Knee Bursitis is an inflammatory condition of the knee. Basically, the suffix –itis refers to inflammation. Therefore bursitis is the inflammation of the bursa. A bursa is a sac filled with fluid. These sacs serve as cushions, allowing the bones of the body to move without scraping against each other, thus preventing friction and pain.
Both knees have 11 bursae however, the bursae most prone to bursitis are the ones located over the kneecap and below the knee joint. Knee Bursitis is common to house maids, carpet and floor installers and coal miners – basically workers who need to kneel down or crawl to perform their jobs.
How it Progresses
The Bursae walls are incredibly thin. This makes them prone to damage or irritation. Knee Bursitis can happen acutely or over time. For instance, sudden trauma to the knee can puncture the bursa and allow nearby fluids such as blood to enter the sac. This causes an inflammatory reaction characterized by pain in the knees.
In cases of work-related Knee Bursitis, the patient’s knees are constantly under strain due to kneeling. Over time, the walls of the bursae are thinned and damaged, thus allowing the nearby fluids to enter the sac.
In some cases, Knee Bursitis can be worsened by infection. This happens if the patient already has an ongoing blood infection and the bacteria-carrying-blood enter the bursa.
Signs and Symptoms
The most common symptom of Knee Bursitis is swelling of the knee. Some can even swell to the size of a tennis ball. Pain can also be felt if pressure is applied to the swollen area. If the Knee Bursitis is infected, the knees can appear reddish and are warm to touch. Also, the disease is often accompanied by fever.
The swelling and inflammation of the knees can be symptoms of any disease. Hence doctors are only able to make an accurate diagnosis if they couple their physical examinations with adequate medical history taking. In some cases, patients are unable to remember any severe trauma to the knee, hence Knee Bursitis can remain undiagnosed.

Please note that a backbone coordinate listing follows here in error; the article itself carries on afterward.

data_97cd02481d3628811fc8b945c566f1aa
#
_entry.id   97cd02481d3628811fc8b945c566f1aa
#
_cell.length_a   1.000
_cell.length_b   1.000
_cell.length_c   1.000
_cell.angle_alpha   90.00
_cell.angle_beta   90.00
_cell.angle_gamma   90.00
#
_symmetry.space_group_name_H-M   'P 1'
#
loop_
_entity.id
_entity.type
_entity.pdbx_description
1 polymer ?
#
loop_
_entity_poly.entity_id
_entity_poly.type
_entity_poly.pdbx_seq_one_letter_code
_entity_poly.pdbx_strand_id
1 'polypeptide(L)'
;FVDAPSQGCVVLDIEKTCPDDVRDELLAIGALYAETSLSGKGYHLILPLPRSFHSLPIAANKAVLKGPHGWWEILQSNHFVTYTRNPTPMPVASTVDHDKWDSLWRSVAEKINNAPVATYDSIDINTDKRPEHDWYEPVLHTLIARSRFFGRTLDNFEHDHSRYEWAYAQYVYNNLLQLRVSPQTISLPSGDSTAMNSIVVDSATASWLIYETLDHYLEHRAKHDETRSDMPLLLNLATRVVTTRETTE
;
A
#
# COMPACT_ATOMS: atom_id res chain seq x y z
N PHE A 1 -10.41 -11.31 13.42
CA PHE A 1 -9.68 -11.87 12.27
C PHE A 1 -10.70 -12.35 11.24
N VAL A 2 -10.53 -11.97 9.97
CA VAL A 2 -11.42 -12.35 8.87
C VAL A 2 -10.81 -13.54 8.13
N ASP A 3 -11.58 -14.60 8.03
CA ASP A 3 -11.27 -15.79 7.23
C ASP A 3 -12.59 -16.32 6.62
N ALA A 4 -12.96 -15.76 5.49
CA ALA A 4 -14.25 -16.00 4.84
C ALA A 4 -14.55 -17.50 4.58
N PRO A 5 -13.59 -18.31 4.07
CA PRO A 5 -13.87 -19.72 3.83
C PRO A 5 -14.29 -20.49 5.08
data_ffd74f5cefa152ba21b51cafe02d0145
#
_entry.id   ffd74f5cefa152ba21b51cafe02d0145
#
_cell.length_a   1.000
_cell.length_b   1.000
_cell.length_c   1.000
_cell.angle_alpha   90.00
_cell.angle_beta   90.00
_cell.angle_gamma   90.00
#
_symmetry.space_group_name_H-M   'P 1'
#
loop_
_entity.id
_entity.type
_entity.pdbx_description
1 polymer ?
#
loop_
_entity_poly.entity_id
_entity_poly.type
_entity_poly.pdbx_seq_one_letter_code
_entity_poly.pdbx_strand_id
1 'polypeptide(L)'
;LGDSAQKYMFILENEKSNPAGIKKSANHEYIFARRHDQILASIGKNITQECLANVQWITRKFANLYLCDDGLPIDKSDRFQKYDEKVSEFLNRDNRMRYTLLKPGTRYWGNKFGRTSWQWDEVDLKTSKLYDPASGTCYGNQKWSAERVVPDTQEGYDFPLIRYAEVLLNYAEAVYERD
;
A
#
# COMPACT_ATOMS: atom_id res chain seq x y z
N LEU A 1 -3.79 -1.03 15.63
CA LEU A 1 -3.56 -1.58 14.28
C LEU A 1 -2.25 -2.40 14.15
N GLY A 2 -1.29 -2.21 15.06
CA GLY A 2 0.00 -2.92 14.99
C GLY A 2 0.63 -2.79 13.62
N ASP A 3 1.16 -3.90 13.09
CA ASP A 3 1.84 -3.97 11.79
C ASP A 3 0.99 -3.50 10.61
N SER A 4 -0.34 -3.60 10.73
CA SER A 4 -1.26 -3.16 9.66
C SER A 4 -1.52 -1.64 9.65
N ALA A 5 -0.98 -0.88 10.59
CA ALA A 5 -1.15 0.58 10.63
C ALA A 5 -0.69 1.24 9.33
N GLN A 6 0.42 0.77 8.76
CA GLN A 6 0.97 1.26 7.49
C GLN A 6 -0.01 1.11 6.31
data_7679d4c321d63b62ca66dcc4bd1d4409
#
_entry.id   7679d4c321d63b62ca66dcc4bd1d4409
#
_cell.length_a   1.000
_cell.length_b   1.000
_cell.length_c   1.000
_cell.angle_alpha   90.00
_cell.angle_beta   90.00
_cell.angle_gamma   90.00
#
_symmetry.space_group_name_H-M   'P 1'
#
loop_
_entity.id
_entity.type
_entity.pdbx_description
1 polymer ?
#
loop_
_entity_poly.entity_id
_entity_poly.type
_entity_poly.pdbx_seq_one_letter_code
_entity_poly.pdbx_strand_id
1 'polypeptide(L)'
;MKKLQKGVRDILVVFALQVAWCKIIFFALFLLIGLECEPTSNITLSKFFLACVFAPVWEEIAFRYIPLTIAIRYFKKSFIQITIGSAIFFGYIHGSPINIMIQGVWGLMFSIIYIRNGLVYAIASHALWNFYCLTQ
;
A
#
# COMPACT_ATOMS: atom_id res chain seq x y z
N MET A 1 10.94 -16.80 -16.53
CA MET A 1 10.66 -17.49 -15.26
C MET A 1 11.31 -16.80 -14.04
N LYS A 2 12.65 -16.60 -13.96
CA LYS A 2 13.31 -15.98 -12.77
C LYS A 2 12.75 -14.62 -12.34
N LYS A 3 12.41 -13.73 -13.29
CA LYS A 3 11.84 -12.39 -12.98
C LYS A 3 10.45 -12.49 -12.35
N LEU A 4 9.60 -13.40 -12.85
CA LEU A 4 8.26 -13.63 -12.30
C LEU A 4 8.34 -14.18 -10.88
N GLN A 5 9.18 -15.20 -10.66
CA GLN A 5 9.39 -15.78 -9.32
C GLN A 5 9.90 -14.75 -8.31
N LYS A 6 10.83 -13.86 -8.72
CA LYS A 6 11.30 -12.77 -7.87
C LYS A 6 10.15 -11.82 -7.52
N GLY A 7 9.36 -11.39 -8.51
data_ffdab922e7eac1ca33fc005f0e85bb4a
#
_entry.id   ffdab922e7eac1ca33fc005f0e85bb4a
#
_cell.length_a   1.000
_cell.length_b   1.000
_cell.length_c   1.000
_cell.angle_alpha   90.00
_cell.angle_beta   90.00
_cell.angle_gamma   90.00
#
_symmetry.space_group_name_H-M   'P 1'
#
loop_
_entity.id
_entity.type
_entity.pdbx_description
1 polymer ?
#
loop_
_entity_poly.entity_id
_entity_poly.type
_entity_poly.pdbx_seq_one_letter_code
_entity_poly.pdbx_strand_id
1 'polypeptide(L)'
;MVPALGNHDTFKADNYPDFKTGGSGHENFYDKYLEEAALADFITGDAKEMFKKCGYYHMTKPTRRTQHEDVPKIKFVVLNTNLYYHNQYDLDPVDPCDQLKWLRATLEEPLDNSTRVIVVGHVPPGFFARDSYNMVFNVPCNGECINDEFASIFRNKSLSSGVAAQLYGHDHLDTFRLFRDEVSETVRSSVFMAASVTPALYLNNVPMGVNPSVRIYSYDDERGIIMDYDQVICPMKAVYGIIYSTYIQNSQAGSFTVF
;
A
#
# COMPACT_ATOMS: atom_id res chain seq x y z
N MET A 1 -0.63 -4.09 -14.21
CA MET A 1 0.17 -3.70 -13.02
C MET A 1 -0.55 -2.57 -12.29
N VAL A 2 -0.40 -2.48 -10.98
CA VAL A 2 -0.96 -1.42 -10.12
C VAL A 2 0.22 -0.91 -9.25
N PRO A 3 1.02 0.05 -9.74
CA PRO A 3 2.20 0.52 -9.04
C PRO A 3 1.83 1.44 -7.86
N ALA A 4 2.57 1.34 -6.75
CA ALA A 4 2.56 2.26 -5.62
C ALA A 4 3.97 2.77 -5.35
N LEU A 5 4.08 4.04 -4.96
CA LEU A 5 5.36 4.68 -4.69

Physical inspection is not enough to diagnose infected bursae. Aspiration of the fluid of the knees is required. The fluid is then submitted for Gram staining and cell culture in order to determine the presence of an infection and the specific bacteria that causes it.
Treatment of Knee Bursitis is possible albeit slow. Patients with this disease must apply ice to the area to reduce its swelling. Also, anti-inflammatory drugs are given orally to reduce the pain and inflammation. Lifting the leg is also advisable to facilitate the drainage of the fluid away from the knees.
In severe cases, the fluids from the knees are aspirated to remove the fluid faster. Once the excess fluid is eliminated, the patient can start rehabilitative therapy and joint exercises.
For those with infected Knee Bursitis, the patients must undergo antibiotic treatments. This can be provided orally or via intravenous (IV) route.
All employers are required to provide the adequate clothes and equipment necessary to reduce occupation hazards for their employees. In the event that employers are proven to neglect this obligation, workers may employ the aid of third parties to claim compensation. The company’s work accident book and the patient’s medical documents may be presented as grounds for the computation of compensation.